Take the 2-minute tour ×
Mi Yodeya is a question and answer site for those who base their lives on Jewish law and tradition and anyone interested in learning more. It's 100% free, no registration required.

A pregnant women is advised by the gemara (Nidda 17a) to avoid stepping on cut human nails out of fear of miscarriage. What can she do if she has already stepped on them? Is there a way to "fix" things to avoid a miscarriage (chalilah)?

Related

share|improve this question
    
See Seth J's comment on the question on the related question you quoted. If he is correct, there should probably be no problem. –  b a Jun 7 '12 at 13:46
1  
@ba thanks, but he doesn't cite any source. –  user1552 Jun 7 '12 at 14:08
2  
Thanks, @ba. Bchol beisi neeman, I couldn't cite a specific source, but I do very vividly remember being taught that reason and those practices specifically. Basically, it's not a curse to step on nails. It's a Takanah (enactment) forbidding people generally from leaving them lying around for fear that a pregnant woman might think she had stepped on a scorpion and panic. No action on the woman's part is necessary; just don't panic. –  Seth J Jun 7 '12 at 14:14
1  
@bcholbeisineeman speaking of not citing sources... where did you get this miscarriage idea from exactly? –  Baal Shemot Tovot Jun 7 '12 at 14:17
1  
@هه see the answers in the related link. Didn't think it was necessary to reproduce here, but I'm happy to edit if you think it's important. –  user1552 Jun 7 '12 at 14:23
show 3 more comments

2 Answers

up vote 4 down vote accepted

One source for the two approaches everyone is talking about is in the Ri MiLunel here (second column third paragraph). He writes that some say it is because of her fragility and some say it is because of sorcery. Interestingly, the way he formulates the second option - because of sorcery, not simply spiritual dangers - it would appear that he would hold that this does not apply in an era where we are generally not concerned about sorcerers. Couple that with the fact that (as others pointed out) according to the first option it doesn't seem logical that the danger should last longer than the moment she steps on the nails anyway, and we can basically conclude that according to the Ri MiLunel the answer to the question is she has nothing to worry about.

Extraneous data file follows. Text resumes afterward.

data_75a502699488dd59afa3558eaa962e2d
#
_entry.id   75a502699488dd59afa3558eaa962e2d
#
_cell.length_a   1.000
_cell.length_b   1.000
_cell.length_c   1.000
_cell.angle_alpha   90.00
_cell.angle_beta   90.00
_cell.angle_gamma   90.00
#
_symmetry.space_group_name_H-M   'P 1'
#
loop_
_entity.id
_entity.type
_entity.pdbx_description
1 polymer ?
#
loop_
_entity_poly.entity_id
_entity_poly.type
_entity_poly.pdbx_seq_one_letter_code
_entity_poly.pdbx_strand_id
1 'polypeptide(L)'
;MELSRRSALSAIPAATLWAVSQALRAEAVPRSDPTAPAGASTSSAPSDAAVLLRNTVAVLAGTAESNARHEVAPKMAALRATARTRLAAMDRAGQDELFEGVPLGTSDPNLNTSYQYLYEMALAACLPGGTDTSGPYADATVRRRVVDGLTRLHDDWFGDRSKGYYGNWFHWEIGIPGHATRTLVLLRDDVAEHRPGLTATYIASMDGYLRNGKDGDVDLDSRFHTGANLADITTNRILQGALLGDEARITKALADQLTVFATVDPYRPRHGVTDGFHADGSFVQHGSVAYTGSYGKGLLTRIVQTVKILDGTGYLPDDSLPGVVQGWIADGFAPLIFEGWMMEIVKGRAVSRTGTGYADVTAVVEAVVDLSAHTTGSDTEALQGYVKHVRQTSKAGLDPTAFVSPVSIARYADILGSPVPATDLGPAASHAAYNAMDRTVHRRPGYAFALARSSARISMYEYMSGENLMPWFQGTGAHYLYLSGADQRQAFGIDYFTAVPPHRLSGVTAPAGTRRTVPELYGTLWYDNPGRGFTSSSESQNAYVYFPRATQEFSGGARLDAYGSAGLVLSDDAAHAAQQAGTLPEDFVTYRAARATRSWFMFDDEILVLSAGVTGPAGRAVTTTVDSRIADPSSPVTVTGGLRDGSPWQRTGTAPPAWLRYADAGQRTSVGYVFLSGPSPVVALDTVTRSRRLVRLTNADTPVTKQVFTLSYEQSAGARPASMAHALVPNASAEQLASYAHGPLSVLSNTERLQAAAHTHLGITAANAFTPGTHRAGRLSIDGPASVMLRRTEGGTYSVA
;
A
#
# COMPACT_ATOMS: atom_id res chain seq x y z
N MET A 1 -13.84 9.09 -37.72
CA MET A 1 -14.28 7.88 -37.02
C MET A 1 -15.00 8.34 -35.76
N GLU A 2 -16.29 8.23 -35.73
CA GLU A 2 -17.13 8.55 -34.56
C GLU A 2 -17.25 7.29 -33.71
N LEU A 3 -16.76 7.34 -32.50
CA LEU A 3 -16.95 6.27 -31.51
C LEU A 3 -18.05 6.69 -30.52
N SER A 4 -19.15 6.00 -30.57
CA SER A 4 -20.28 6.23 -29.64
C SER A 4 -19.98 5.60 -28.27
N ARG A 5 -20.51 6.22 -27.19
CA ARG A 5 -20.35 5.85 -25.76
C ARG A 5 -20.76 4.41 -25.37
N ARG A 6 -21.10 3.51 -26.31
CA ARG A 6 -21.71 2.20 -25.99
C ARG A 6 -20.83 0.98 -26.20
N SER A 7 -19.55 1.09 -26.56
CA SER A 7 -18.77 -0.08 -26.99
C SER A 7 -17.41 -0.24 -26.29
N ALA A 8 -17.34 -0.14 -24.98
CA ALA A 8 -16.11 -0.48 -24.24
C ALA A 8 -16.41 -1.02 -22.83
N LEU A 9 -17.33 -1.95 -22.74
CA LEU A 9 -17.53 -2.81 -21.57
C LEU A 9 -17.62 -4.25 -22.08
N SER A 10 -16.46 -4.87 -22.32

share|improve this answer
add comment

I believe there are 2 possible approaches. 1st the approach stated by Seth J that we wish to avoid the woman stepping on something and the shock and or disgust will cause her to worry and then subequently cause the loss of the unborn child G-d forbid! So in this case it would be appropriate to simply not worry and put faith in HKB'H.

If however the reason is something spiritual (e.g. the Zohar HaKodesh states that the first drop of semen goes to the nails) then there may well be a spiritual matter.

With all aspects - davening to HaShem can erase any tekana. The is a sefer by the Mevaser Tov (current Biala Rebbe) that writes even if the knife is beginning to cut ones throat davening to HaShem can tear up the decree.

share|improve this answer
2  
"The is a sefer by the Mevaser Tov (current Biala Rebbe) that writes even if the knife is beginning to cut ones throat davening to HaShem can tear up the decree." -- I think that's a Gemara in Berachos –  Shmuel Brin Jun 12 '12 at 17:08
    
Berachot 10A. See this question: judaism.stackexchange.com/questions/15875/… –  Menachem Jun 29 '12 at 8:07
add comment

Your Answer

 
discard

By posting your answer, you agree to the privacy policy and terms of service.